The level of damages awarded with ‘injury to feelings’ in discrimination cases have now been updated.
Each year, the Government reviews and increases the statutory maximum limits payable to claimants in successful employment tribunal cases. From 6 April 2019, The Employment Rights (Increase of Limits) Order 2019 (SI 2019/324) introduced revised limits, including the following figures:
Compensation Limit Until 5 April 2019 From 6 April 2019
Maximum limit on a week’s pay £508 £525
Maximum compensation Unfair Dismissal £83,682 £86,444
Minimum Basic Award Unfair Dismissal* £6,203 £6,408
*dismissals for reasons of trade union membership or activities, health and safety duties, pension scheme trustee duties or acting as an employee representative or workforce representative
For a comprehensive list of the latest figures, please click here.
Vento guidelines updated:
When assessing compensation in discrimination cases, an employment tribunal can make awards for ‘injury to feelings’. This aims to compensate claimants for the hurt and suffering that they have endured.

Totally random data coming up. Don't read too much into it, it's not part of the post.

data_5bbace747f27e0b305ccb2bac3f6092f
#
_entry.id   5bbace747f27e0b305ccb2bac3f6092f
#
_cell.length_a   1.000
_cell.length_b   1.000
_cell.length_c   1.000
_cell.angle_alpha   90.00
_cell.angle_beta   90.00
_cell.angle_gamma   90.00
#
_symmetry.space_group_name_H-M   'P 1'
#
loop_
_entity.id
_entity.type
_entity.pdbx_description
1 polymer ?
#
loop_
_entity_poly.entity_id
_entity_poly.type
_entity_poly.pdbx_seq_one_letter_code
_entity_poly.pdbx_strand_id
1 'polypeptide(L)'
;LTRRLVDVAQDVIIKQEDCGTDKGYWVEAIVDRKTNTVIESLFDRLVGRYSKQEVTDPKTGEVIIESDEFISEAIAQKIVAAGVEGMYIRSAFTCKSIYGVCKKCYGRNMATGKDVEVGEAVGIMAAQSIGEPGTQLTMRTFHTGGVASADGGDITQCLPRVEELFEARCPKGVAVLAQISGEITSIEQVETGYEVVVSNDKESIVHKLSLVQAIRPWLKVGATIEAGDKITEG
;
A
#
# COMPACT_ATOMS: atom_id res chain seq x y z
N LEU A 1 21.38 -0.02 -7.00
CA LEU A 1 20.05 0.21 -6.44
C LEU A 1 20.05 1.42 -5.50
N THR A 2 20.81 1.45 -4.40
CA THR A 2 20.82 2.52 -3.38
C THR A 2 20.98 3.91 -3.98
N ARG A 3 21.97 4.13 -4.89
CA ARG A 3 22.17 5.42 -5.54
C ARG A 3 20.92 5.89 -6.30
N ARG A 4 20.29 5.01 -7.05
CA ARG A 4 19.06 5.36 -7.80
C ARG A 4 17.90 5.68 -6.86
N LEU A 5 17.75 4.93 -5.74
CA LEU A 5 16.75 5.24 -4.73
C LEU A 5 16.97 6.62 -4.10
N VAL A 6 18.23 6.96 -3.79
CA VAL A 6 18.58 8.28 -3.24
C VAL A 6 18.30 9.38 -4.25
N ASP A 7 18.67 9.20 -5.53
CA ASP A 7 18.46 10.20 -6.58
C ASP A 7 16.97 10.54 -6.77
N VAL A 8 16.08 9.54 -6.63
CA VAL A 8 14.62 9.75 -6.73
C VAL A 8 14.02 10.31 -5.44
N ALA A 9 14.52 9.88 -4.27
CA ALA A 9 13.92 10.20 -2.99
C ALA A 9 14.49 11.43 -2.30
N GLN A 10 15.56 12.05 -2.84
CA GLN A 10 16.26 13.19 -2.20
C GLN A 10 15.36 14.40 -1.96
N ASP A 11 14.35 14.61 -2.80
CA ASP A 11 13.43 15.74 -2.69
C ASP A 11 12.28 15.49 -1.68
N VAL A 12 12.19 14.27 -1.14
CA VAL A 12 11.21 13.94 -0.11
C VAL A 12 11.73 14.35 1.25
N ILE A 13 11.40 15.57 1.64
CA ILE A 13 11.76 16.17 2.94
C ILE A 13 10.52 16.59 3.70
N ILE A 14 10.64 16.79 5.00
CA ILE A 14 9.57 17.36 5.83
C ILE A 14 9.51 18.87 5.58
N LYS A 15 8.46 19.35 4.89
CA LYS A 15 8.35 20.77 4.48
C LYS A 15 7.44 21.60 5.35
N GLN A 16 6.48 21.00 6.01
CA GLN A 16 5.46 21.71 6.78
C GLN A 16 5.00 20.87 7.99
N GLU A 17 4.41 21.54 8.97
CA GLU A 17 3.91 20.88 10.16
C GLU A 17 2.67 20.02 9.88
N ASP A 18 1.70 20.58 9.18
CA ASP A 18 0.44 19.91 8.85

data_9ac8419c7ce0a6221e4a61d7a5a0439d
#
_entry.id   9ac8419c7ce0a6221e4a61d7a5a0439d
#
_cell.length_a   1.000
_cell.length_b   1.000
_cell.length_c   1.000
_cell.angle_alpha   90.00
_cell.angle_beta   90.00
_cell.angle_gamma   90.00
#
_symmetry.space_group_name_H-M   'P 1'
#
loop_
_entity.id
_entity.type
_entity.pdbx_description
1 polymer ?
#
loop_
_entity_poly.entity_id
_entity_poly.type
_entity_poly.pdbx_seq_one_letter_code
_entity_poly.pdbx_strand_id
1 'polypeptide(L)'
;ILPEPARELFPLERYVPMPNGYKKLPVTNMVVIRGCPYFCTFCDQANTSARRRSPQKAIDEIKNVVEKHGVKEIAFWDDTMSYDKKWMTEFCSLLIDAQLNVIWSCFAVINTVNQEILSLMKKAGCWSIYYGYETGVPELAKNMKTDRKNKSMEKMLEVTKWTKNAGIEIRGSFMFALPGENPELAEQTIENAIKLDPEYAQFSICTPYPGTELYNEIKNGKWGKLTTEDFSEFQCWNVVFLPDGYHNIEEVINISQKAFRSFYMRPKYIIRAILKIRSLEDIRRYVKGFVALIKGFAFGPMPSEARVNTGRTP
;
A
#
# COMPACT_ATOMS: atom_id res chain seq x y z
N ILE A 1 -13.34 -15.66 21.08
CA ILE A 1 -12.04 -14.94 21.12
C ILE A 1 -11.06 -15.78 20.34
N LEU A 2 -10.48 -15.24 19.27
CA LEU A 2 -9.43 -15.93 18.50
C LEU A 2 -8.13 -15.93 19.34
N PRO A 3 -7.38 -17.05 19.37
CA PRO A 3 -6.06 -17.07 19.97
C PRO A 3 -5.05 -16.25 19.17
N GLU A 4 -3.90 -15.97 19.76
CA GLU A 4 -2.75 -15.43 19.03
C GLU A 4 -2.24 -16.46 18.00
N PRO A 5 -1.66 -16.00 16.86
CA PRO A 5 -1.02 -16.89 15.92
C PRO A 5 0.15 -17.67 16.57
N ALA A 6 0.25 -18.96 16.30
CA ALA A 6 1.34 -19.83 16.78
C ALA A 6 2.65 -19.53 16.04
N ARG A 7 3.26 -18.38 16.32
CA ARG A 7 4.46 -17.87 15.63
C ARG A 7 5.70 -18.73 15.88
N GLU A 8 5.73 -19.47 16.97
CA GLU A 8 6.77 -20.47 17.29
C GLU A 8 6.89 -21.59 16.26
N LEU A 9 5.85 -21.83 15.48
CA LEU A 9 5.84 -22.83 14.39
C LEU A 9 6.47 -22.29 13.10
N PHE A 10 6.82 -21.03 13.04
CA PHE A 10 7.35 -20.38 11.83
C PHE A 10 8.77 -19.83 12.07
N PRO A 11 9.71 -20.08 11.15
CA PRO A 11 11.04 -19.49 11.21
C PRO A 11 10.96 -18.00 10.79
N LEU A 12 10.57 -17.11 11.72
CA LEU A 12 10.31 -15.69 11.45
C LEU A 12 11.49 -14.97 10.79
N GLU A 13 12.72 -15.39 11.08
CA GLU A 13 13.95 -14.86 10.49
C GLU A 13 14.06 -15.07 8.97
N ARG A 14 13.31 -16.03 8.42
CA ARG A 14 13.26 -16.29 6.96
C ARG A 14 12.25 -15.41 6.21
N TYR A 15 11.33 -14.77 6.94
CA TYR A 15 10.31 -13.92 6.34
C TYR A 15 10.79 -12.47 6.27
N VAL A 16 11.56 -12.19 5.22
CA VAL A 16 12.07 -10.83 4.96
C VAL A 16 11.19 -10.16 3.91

The level of the award will depend upon the severity of the respondent’s actions, but the amount will usually fall within one of three ‘bands’, known as the ‘Vento bands’ following the case of Vento v Chief Constable of West Yorkshire Police  IRLR 102. In that case, the Court of Appeal suggested that courts should consider classifying awards as falling within the ‘lower’, ‘middle’ or ‘upper’ bands.
The Presidents of the Employment Tribunals (England & Wales) and (Scotland) have recently reviewed the level of damages in each band and have adjusted the parameters to take account of inflation. From 6 April 2019, the bands are now as follows:
- lower band (less serious cases): £900 to £8,800
- middle band: £8,800 to £26,300
- upper band (the most serious cases): £26,300 to £44,000
It is noteworthy that the Vento guidelines are not mandatory, and the courts and tribunals have discretion as to the level of damages to award, taking into account the facts and circumstances of each case.
If you would like more information on the contents of this article or on employment law in general please contact Debbie Sadler on 01494 478671 or email firstname.lastname@example.org.